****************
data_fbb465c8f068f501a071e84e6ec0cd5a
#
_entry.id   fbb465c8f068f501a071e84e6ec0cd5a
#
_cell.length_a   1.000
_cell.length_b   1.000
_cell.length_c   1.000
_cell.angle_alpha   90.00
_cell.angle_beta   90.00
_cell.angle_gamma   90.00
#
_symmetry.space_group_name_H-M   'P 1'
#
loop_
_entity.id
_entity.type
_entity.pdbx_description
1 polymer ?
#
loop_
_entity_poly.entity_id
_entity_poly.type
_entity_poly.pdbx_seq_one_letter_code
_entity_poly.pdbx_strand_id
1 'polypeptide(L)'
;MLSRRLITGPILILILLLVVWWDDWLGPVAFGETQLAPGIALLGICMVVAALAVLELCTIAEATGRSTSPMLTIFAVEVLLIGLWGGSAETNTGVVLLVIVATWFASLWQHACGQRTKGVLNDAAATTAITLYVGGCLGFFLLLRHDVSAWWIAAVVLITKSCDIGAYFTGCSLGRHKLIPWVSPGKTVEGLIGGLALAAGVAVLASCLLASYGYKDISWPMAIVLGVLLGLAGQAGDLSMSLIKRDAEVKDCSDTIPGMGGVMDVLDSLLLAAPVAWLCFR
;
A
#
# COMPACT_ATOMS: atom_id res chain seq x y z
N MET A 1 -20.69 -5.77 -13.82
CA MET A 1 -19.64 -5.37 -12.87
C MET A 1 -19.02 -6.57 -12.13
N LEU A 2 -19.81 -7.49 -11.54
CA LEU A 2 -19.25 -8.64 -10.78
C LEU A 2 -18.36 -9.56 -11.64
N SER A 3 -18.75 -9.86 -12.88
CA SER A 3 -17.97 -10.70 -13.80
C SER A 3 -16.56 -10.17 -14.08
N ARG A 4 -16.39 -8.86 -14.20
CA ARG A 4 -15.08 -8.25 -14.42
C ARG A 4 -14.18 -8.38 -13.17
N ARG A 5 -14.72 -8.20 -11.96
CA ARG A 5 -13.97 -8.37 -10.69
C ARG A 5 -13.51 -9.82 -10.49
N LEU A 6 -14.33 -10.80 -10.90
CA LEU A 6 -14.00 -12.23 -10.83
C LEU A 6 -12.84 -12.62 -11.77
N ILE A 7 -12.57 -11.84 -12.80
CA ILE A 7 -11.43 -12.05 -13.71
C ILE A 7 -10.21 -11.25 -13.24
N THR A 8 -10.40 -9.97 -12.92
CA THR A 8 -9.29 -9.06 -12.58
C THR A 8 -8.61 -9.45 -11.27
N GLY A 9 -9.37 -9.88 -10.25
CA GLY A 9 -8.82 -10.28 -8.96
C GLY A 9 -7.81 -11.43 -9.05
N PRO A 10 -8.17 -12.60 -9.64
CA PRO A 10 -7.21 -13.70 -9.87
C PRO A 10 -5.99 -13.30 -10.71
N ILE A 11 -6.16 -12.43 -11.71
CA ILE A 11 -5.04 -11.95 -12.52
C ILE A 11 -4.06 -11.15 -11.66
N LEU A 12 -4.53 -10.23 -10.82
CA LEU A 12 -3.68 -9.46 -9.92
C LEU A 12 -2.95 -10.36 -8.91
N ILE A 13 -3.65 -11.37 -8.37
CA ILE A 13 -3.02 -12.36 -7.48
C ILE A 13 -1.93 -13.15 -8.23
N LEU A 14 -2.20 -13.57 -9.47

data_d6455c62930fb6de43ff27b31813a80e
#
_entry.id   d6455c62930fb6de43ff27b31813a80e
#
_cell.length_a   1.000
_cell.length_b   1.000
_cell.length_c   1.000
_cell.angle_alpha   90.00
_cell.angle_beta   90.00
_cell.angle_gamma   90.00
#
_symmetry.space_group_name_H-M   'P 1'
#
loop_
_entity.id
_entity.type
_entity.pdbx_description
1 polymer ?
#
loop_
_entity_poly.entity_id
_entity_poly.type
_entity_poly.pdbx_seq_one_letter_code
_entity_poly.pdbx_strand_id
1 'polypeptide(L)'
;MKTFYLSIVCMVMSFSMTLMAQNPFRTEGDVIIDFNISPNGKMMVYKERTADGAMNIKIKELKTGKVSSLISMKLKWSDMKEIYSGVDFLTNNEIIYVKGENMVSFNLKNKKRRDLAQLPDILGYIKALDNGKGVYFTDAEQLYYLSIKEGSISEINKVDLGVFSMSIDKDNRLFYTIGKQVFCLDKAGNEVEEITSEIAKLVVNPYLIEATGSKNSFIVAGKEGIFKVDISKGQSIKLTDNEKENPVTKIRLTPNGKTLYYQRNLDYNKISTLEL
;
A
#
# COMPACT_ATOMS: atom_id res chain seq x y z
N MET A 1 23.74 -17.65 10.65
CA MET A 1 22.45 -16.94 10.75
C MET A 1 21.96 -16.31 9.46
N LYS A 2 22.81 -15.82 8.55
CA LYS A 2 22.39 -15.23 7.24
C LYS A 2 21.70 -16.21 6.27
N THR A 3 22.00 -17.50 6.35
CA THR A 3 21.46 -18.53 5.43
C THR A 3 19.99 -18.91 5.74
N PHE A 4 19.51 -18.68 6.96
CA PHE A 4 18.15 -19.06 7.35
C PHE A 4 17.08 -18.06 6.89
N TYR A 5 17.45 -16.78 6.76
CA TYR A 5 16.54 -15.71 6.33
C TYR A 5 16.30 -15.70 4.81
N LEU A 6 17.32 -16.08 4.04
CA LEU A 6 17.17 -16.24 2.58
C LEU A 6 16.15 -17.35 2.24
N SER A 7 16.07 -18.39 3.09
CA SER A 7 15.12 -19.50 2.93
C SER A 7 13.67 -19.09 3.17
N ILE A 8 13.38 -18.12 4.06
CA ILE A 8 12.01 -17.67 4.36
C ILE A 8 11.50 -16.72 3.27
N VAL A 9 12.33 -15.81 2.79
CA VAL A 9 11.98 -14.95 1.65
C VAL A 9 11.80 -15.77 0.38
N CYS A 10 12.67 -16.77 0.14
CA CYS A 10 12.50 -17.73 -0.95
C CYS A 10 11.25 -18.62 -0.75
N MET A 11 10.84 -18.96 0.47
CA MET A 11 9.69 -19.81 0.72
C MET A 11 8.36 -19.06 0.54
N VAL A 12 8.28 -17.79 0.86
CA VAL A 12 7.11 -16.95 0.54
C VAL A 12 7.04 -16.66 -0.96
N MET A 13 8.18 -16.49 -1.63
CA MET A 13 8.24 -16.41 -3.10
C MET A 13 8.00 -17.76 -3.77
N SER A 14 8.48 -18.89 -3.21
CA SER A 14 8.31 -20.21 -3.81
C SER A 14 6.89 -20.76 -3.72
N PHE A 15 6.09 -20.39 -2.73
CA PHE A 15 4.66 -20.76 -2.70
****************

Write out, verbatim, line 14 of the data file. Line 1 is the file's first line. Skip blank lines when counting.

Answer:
loop_